An Unexpected Encounter in Füssen, Germany
Late one night, after dinner and beer in a neighborhood pub, Yael and I walked downhill in the small town darkness of Fussen, autumn leaves crunching reliably with each step. Our friendship was newly minted — we had mutual friends and were both hungry for an adventure, so we met for the first time two days prior at the airport on our way to Germany.
As we walked, the calm comfort of growing connectedness hung in the air. We reached our street and stopped on the edge of residential civilization to take in the stars that speckled the sky. We stepped into the grass to look, I think, because back home, when did we ever stop to do anything other than something else?
The sky that held the stars was dark, and the shadows of the Alpine mountains that border Fussen were darker still, visible and mysterious in the background, but far from threatening. We were so removed from our daily lives of work and family; I felt palpable exhilaration standing right next to me, like another friend.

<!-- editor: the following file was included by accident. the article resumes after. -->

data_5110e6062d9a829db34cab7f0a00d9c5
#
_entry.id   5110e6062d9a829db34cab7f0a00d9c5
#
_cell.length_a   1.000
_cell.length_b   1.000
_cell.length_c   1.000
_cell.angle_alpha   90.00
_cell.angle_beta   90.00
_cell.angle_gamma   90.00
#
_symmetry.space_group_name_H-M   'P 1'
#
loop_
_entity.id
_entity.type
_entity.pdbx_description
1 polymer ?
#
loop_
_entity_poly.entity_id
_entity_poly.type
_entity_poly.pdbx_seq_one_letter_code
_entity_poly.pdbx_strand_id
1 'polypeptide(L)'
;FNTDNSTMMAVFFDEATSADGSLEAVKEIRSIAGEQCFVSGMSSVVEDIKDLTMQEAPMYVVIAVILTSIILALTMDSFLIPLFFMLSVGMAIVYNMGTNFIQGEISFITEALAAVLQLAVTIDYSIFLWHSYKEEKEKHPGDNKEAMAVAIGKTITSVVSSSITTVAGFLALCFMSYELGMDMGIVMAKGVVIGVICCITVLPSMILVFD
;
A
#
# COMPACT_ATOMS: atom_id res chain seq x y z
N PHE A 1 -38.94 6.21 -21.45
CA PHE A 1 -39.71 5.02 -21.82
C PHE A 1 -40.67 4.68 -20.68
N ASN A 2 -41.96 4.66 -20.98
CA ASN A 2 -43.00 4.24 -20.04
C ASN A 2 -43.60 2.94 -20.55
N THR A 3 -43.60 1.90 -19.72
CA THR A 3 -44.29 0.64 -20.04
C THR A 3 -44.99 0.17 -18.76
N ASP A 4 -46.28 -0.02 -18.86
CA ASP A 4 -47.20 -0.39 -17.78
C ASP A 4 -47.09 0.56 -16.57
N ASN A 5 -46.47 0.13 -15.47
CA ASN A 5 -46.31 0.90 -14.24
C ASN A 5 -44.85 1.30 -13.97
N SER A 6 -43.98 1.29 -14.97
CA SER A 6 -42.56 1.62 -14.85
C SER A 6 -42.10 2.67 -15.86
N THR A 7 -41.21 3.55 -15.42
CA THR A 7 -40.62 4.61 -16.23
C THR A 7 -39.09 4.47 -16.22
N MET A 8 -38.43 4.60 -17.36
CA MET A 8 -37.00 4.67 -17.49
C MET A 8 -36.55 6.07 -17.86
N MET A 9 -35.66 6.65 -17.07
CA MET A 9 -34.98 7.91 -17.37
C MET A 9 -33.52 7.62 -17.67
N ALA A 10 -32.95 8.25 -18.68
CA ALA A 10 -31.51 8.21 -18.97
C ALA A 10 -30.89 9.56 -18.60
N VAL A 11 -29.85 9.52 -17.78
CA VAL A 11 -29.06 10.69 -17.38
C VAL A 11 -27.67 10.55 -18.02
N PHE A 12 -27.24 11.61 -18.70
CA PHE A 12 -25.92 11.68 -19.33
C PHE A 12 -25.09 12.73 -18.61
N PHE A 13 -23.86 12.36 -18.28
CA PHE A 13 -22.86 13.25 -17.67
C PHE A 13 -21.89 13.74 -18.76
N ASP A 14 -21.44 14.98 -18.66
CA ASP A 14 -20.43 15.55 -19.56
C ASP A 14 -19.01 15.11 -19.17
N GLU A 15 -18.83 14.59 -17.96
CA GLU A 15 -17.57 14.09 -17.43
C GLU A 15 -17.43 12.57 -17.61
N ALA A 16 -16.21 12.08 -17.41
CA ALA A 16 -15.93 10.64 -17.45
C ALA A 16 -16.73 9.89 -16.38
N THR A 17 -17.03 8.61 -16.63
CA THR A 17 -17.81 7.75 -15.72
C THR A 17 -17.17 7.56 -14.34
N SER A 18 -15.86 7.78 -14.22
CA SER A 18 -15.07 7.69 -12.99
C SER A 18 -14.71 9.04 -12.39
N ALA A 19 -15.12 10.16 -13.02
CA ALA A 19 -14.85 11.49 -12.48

As we stood, an older man with philosopher spectacles and a mess of white hair walked over to us from his driveway. “Do you know the constellations?”
I certainly didn’t.
He pointed his finger toward the sky and showed us. I only saw half of what he traced with his finger in that tangled, beautiful mess of stars, but I saw clearly the passion and wonder that I generally forget to reserve for simple things.
I felt so much, but neither of us said more than some generic words of awe. So he offered, “I love the stars because they guide me no matter where I am. They make me feel at home everywhere.”
There are the people whom we love, that we see everyday, and who give purpose and meaning to the monotony of the daily grind. And then there are the people from far away who appear out of nowhere when we travel, just for a few moments, to show us the stars.
These are the people who make me feel at home everywhere.
Photo credits for An Unexpected Encounter in Füssen, Germany by Cori Widen.